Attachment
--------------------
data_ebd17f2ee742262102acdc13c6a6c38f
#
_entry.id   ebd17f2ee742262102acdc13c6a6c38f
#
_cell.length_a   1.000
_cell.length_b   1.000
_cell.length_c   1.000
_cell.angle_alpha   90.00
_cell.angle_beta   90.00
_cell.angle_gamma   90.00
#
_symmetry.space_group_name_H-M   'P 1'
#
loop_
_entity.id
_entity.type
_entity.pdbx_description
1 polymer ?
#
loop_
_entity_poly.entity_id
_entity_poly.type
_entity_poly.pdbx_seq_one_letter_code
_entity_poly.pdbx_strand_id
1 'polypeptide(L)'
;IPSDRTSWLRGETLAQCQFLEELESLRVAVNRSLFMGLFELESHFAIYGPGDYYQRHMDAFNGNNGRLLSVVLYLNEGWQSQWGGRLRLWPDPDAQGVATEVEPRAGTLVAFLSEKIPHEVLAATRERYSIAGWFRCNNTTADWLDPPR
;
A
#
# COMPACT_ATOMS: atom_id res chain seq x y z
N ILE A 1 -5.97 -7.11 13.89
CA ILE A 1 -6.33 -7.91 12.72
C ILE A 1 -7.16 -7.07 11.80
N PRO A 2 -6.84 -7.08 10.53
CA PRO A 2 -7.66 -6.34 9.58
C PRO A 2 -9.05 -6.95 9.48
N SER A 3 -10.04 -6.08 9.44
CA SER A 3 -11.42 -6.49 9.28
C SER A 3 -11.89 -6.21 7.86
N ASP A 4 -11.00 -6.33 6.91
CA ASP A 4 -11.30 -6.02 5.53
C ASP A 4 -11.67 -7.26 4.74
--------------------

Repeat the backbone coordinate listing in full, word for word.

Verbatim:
data_ebd17f2ee742262102acdc13c6a6c38f
#
_entry.id   ebd17f2ee742262102acdc13c6a6c38f
#
_cell.length_a   1.000
_cell.length_b   1.000
_cell.length_c   1.000
_cell.angle_alpha   90.00
_cell.angle_beta   90.00
_cell.angle_gamma   90.00
#
_symmetry.space_group_name_H-M   'P 1'
#
loop_
_entity.id
_entity.type
_entity.pdbx_description
1 polymer ?
#
loop_
_entity_poly.entity_id
_entity_poly.type
_entity_poly.pdbx_seq_one_letter_code
_entity_poly.pdbx_strand_id
1 'polypeptide(L)'
;IPSDRTSWLRGETLAQCQFLEELESLRVAVNRSLFMGLFELESHFAIYGPGDYYQRHMDAFNGNNGRLLSVVLYLNEGWQSQWGGRLRLWPDPDAQGVATEVEPRAGTLVAFLSEKIPHEVLAATRERYSIAGWFRCNNTTADWLDPPR
;
A
#
# COMPACT_ATOMS: atom_id res chain seq x y z
N ILE A 1 -5.97 -7.11 13.89
CA ILE A 1 -6.33 -7.91 12.72
C ILE A 1 -7.16 -7.07 11.80
N PRO A 2 -6.84 -7.08 10.53
CA PRO A 2 -7.66 -6.34 9.58
C PRO A 2 -9.05 -6.95 9.48
N SER A 3 -10.04 -6.08 9.44
CA SER A 3 -11.42 -6.49 9.28
C SER A 3 -11.89 -6.21 7.86
N ASP A 4 -11.00 -6.33 6.91
CA ASP A 4 -11.30 -6.02 5.53
C ASP A 4 -11.67 -7.26 4.74